A good C.V. layout

Employers can receive many C.V.s for one position it is more important now than ever to make sure that your C.V. beats the competition. Usually the employer does not get to meet with you or talk with you before they make the decision on whether to call you for an interview or not all they have to go on are the two sheets in front of them, it is up to you to put forward and image of yourself as a professional person who is capable of not only filling this role but of exceeding in it. Your C.V. is your advertisement of yourself; make sure that you are marketing your product well.

Website picTake a look at these tips on how to write a professional and winning C.V to keep a step ahead of the competition.

Good layout.

The employer’s first impression of you will come from how your C.V. looks, if there are any grammar, spelling or formatting mistakes then this will give the employer an impression of someone sloppy who is not able to pay attention to detail. On the other hand if your C.V. is well written it will give the employer a favorable impression.

The C.V. should be;

  1. Concise and Easy to read; avoid having long paragraphs, try to bullet point your information, it should not look like a letter; if it looks like it will take effort to read then it might not be read. It is not up to the employer to find the information on your C.V., it is up to you to you to present it clearly. Make yourself easy to employ. Make sure your font is easy to read and that you don’t go any smaller than size 11 font. Size 9 or 10 is cheating. Keep the C.V. to two pages.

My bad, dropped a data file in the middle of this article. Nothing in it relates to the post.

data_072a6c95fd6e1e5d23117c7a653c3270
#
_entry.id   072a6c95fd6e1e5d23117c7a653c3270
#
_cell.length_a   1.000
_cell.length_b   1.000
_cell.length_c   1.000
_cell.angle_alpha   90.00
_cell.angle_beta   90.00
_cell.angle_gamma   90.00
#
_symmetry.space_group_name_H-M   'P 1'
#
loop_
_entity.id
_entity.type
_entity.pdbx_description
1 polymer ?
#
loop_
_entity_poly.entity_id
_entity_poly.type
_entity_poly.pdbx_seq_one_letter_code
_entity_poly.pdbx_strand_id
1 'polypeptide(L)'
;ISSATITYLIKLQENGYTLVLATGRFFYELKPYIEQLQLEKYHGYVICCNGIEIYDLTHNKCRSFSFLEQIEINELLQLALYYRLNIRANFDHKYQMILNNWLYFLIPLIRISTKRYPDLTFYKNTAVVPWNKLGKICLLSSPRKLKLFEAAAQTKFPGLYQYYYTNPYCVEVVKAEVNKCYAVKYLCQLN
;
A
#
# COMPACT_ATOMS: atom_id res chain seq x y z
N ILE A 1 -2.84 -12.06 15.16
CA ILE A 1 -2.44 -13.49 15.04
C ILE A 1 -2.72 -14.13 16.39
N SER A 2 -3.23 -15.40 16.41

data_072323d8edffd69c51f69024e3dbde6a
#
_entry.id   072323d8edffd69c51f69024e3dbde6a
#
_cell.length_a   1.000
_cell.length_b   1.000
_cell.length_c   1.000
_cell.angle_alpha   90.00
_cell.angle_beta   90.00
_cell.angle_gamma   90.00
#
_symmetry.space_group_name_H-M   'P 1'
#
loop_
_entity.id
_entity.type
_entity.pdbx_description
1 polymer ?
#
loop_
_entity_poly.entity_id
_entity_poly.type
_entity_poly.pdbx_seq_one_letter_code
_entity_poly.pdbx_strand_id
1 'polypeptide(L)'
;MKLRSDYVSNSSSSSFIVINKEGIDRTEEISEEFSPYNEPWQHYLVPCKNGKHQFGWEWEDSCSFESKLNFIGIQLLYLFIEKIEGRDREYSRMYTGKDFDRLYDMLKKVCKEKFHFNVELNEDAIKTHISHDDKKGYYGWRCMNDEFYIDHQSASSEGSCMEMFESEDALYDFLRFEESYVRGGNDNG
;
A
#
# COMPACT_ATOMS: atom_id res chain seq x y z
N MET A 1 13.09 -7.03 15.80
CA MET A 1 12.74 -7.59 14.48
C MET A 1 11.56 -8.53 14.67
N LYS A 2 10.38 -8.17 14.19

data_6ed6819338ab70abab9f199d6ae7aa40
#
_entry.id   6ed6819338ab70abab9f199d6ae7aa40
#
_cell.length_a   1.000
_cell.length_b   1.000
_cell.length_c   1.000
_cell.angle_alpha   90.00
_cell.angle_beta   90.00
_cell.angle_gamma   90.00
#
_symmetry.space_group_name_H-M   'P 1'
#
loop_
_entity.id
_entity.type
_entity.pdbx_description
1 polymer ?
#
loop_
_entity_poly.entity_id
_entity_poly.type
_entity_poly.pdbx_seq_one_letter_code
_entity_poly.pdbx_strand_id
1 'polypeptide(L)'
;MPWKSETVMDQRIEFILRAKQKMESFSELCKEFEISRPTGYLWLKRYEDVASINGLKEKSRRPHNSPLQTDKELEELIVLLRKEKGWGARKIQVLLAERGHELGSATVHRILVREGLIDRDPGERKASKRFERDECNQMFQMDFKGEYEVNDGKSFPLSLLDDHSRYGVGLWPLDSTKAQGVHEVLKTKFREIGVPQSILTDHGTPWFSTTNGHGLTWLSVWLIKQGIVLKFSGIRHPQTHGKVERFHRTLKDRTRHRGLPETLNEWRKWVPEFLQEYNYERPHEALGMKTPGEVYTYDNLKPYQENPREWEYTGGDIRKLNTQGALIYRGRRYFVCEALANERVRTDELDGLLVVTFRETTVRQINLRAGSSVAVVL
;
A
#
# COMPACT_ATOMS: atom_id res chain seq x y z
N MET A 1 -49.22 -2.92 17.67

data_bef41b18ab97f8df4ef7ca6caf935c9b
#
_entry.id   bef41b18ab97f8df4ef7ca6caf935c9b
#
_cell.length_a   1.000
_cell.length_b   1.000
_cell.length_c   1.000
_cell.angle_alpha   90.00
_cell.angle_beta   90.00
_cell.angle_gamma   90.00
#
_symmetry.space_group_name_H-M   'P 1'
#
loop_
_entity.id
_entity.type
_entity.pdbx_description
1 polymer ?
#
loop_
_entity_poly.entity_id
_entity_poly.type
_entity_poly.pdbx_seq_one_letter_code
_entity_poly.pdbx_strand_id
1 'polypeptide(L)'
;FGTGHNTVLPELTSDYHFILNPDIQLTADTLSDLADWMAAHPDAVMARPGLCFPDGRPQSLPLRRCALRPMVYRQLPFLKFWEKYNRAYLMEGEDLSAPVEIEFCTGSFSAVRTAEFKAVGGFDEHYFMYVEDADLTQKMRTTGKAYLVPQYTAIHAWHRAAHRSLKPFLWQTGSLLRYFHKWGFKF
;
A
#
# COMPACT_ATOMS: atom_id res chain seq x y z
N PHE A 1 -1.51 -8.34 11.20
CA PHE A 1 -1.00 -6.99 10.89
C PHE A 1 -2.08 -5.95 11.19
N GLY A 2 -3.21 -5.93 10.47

2. Structured; Have all your headings clear. Avoid using tables as these are harder to read and a lot of computer management systems are unable to read them. Make sure that the C.V. is well spaced with lots of white space so that the reader can take in all the information quickly. Do not break the duties and put them onto the next page try to keep all the information together as otherwise it will look messy.
  3. Accurate; Many employers claim that if they see a spelling mistake in the first half of the C.V. they will not continue reading. You have a lot of time to complete this document, therefore it should be perfect. How your C.V. looks is directly linked to how the employer will view your professionalism. Always get someone else to read over your C.V. to make sure that there are no spelling mistakes. Always use tab instead of space as it can look okay on the computer screen but when you print it off there can be little differences in the placing of the words.
  4. Format and font – The main fonts to use when making a C. are Calibri. Tahoma, Arial and Times New Romans and Garamond. When making your C.V. everything should look the same. Keep the same font all the way through. If you bold one title then they must all be bold. If your work history duties are tabbed across, then so must your subjects for your course. You should be able to take a ruler to your C.V. and draw 3 straight lines; the line of all your dates should be the same, the line of places you worked and studied and the line of your duties and subjects. There should be no zigzagging of information. Don’t get too fancy with logos and colours, the C.V. should be easy to read and they will be mostly printed off in black and white.

The key is to make sure that your C.V. presents you as the professional person that you are.

Breda Hegarty is the Pre-employment Trainer in Business in the Community, supporting people with barriers gain employment and author of the blog www.thejobmotivator.com . For more information and to book an appointment for a place on our next free training course in relation to C.V.s . cover letters and Interview skills call (01) 874380 / (01) 8743814 or e-mail employmentprogramme@bitc.ie

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Posted in CVs

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